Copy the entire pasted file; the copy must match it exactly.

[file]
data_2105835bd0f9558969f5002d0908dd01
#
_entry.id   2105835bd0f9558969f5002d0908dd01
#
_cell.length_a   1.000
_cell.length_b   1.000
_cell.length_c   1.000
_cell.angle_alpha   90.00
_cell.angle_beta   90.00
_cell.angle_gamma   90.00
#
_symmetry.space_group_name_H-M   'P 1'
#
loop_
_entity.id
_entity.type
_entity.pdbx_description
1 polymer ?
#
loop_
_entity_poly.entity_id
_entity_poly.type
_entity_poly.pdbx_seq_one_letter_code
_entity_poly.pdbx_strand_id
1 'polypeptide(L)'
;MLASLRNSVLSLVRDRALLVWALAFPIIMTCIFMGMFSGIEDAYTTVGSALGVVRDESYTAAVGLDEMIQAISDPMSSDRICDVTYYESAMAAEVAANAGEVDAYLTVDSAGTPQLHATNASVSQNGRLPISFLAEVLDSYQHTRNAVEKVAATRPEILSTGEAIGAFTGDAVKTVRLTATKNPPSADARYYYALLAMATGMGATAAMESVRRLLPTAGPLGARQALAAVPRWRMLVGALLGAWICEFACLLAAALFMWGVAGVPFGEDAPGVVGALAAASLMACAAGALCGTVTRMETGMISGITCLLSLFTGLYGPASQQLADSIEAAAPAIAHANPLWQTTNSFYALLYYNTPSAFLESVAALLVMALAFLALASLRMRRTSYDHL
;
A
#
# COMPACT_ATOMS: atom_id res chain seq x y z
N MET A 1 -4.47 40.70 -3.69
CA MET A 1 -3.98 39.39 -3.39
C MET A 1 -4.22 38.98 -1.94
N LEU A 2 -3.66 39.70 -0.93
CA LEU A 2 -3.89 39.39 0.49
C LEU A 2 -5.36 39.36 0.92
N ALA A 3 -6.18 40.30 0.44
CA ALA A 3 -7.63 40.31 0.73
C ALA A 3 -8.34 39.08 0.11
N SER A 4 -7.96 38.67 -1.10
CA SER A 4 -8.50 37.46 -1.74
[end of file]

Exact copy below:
data_2105835bd0f9558969f5002d0908dd01
#
_entry.id   2105835bd0f9558969f5002d0908dd01
#
_cell.length_a   1.000
_cell.length_b   1.000
_cell.length_c   1.000
_cell.angle_alpha   90.00
_cell.angle_beta   90.00
_cell.angle_gamma   90.00
#
_symmetry.space_group_name_H-M   'P 1'
#
loop_
_entity.id
_entity.type
_entity.pdbx_description
1 polymer ?
#
loop_
_entity_poly.entity_id
_entity_poly.type
_entity_poly.pdbx_seq_one_letter_code
_entity_poly.pdbx_strand_id
1 'polypeptide(L)'
;MLASLRNSVLSLVRDRALLVWALAFPIIMTCIFMGMFSGIEDAYTTVGSALGVVRDESYTAAVGLDEMIQAISDPMSSDRICDVTYYESAMAAEVAANAGEVDAYLTVDSAGTPQLHATNASVSQNGRLPISFLAEVLDSYQHTRNAVEKVAATRPEILSTGEAIGAFTGDAVKTVRLTATKNPPSADARYYYALLAMATGMGATAAMESVRRLLPTAGPLGARQALAAVPRWRMLVGALLGAWICEFACLLAAALFMWGVAGVPFGEDAPGVVGALAAASLMACAAGALCGTVTRMETGMISGITCLLSLFTGLYGPASQQLADSIEAAAPAIAHANPLWQTTNSFYALLYYNTPSAFLESVAALLVMALAFLALASLRMRRTSYDHL
;
A
#
# COMPACT_ATOMS: atom_id res chain seq x y z
N MET A 1 -4.47 40.70 -3.69
CA MET A 1 -3.98 39.39 -3.39
C MET A 1 -4.22 38.98 -1.94
N LEU A 2 -3.66 39.70 -0.93
CA LEU A 2 -3.89 39.39 0.49
C LEU A 2 -5.36 39.36 0.92
N ALA A 3 -6.18 40.30 0.44
CA ALA A 3 -7.63 40.31 0.73
C ALA A 3 -8.34 39.08 0.11
N SER A 4 -7.96 38.67 -1.10
CA SER A 4 -8.50 37.46 -1.74